Starring: Ryu Seung-ryong, Shim Eun-kyung, Park Jung-min
Director: Yeon Sang-ho
Running Time: 101 mins
Psychokinesis is a South Korean film about a man who discovers he acquires the ability to move objects with his mind, but soon becomes a target of the authorities and an evil company as he strives to save his daughter.
While it’s a premise that’s worked well on occasion – Unbreakable, Chronicle etc. – I wasn’t all that impressed with Psychokinesis, as it proves a rather simplistic and predictable superhero vigilante movie, and while it’s backed up by some decent comedy at times, it’s never a particularly interesting or entertaining watch.
First things first, the film’s premise may sound like the sort with the potential to be both funny and intriguing, but the reality is that it just doesn’t have the depth to really impress. While there’s a silly entertainment value in watching a man unexpectedly acquire superpowers, and then go about trying to save his daughter and her local community by himself, there’s not all that much more to the story.
In comparison, Unbreakable looked at the parallels between the world of comic books and reality, while Chronicle offered up an enthralling analysis on the morality of superpowered vigilantism. Psychokinesis, on the other hand, is a film about a man who gets some superpowers, and then sets about using them against the baddies, and it’s not a story that proves particularly inspiring at any point.
With that said, where the film does try to branch out a little bit is with its humour. It’s not quite a full-on parody, but nor is it as serious an affair as the likes of Chronicle, so it’s where the film should have been able to really impress and entertain.
Unfortunately, the humour isn’t all that great either. While there are some good laughs here and there, the majority of the comedy falls flat alongside the rather underwhelming story, as you try to grasp just how seriously the film wants you to take what’s going on. It’s a difficult tightrope to walk – between parody and serious action – and unfortunately Psychokinesis falls off it on a number of occasions.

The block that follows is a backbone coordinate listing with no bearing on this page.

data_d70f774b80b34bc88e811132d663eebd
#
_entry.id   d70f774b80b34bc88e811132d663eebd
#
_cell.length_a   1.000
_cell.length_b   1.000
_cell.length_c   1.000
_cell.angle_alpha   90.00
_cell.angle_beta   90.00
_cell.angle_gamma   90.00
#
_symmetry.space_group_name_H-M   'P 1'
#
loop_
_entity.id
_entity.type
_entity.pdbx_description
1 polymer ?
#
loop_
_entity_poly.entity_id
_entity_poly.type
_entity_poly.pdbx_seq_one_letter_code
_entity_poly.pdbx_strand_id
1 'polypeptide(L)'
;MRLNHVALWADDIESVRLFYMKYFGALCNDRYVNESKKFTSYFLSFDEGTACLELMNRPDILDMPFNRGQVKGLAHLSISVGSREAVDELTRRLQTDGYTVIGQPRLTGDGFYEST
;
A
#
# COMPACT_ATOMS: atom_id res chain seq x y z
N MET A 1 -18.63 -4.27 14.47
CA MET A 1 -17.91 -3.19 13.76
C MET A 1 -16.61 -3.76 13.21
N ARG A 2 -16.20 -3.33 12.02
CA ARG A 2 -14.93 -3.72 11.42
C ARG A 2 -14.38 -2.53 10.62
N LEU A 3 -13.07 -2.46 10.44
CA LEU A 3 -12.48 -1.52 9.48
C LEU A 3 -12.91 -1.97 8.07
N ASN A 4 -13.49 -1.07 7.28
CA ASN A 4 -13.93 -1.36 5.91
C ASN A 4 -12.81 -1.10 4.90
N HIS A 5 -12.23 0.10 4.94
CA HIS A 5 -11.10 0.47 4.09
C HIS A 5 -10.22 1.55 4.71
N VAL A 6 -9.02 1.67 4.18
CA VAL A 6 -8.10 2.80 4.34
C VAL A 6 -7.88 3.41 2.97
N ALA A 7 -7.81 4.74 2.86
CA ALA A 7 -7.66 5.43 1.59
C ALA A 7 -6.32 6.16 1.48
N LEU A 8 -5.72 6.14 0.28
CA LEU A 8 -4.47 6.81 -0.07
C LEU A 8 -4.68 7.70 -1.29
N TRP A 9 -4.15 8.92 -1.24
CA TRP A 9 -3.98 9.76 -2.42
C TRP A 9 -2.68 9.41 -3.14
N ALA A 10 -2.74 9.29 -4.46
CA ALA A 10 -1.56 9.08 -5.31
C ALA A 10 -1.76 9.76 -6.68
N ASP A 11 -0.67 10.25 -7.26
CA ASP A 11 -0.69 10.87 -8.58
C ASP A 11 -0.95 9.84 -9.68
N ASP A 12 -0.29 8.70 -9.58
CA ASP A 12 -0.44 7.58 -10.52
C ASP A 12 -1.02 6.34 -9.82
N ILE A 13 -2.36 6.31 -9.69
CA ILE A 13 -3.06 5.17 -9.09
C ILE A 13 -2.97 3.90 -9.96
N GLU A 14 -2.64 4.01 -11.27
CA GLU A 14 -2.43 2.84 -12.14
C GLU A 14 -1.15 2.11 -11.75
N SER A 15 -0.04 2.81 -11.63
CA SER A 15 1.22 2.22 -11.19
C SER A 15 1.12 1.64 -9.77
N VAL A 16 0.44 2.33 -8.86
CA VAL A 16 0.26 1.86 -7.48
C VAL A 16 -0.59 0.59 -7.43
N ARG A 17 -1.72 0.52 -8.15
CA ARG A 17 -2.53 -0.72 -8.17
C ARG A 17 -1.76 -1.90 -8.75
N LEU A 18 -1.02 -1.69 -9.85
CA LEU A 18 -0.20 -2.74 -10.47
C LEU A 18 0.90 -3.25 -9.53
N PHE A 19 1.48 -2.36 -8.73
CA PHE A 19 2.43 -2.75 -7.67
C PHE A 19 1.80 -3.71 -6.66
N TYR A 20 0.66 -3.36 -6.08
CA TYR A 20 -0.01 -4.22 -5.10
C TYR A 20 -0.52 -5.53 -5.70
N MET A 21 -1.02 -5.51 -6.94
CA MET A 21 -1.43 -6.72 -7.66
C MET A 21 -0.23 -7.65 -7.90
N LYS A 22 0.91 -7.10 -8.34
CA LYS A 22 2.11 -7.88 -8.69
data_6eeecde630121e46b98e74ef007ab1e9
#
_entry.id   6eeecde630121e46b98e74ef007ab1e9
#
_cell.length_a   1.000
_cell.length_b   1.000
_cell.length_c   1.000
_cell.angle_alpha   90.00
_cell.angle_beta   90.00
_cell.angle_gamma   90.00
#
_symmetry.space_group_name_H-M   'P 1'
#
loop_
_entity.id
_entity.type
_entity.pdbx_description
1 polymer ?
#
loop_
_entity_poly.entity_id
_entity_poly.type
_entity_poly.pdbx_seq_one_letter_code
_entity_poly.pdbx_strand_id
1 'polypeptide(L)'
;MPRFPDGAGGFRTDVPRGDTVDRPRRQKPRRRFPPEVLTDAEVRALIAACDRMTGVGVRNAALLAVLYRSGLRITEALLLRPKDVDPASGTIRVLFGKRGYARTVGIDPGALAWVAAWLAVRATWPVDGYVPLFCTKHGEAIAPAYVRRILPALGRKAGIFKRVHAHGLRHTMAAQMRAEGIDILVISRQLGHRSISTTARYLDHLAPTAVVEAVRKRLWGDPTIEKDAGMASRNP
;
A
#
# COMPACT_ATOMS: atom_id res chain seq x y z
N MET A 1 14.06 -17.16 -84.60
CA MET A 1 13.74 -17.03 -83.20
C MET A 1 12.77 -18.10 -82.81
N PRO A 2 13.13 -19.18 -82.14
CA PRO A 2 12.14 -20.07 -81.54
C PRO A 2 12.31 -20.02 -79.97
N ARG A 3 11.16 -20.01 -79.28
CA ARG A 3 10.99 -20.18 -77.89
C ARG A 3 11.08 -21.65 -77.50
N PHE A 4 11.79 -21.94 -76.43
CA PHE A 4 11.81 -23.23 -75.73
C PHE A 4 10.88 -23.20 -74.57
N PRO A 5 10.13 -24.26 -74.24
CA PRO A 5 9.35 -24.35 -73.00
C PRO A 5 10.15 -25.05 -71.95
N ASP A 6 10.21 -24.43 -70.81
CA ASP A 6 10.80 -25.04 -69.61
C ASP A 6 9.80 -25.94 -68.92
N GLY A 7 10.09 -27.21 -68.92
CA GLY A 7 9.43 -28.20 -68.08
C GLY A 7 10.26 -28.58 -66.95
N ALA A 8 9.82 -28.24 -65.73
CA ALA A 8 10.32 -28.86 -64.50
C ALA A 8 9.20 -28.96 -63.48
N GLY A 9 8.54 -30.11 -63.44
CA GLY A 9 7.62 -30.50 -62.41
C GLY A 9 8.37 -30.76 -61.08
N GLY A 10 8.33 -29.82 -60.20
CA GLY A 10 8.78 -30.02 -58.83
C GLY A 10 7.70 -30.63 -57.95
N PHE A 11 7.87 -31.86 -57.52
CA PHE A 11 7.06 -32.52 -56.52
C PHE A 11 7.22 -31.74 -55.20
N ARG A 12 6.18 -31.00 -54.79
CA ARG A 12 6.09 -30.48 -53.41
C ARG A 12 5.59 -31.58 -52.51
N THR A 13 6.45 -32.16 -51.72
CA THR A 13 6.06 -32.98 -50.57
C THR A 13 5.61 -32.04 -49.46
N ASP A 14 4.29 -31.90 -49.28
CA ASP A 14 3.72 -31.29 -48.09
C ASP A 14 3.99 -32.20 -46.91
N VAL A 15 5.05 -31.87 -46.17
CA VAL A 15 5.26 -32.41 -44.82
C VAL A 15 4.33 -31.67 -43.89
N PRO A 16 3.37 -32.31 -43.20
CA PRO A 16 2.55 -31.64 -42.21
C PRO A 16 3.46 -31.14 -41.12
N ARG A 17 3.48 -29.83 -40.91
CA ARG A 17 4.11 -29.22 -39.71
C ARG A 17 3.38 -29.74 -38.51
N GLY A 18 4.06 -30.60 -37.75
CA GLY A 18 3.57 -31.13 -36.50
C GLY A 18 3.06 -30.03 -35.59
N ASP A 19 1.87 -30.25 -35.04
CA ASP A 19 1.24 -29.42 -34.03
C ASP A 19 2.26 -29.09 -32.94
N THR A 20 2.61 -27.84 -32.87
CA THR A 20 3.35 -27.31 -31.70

Finally, a word on the performances, which are at times the film’s strongest point, and at times one of its weakest areas. On the one hand, the lead turn from Ryu Seung-ryong is a lot of fun, and he proves the strongest demonstration of the film’s sense of humour, while Shim Eun-kyung, who plays his daughter, is also a likable presence, even though her character doesn’t have all that much to do.
With that said, some of the supporting cast just come across as a little amateurish in comparison to the leads, with some of the villains proving laughably silly, and a number of other supporting players failing to provide the same energy and excitement that the two leads do. It’s never a huge problem, but it can occasionally take away from the film’s most entertaining moments.
Overall, then, I wasn’t overly impressed by Psychokinesis. While it does have its moments, it’s a generally underwhelming affair that suffers with a rather simplistic story, an issue compounded by a muddled atmosphere between comedy and genuine superhero action. It’s not a terrible film, but with little to really rave about, it’s not one that I’ll remember for a long time to come, and that’s why I’m giving it a 6.5.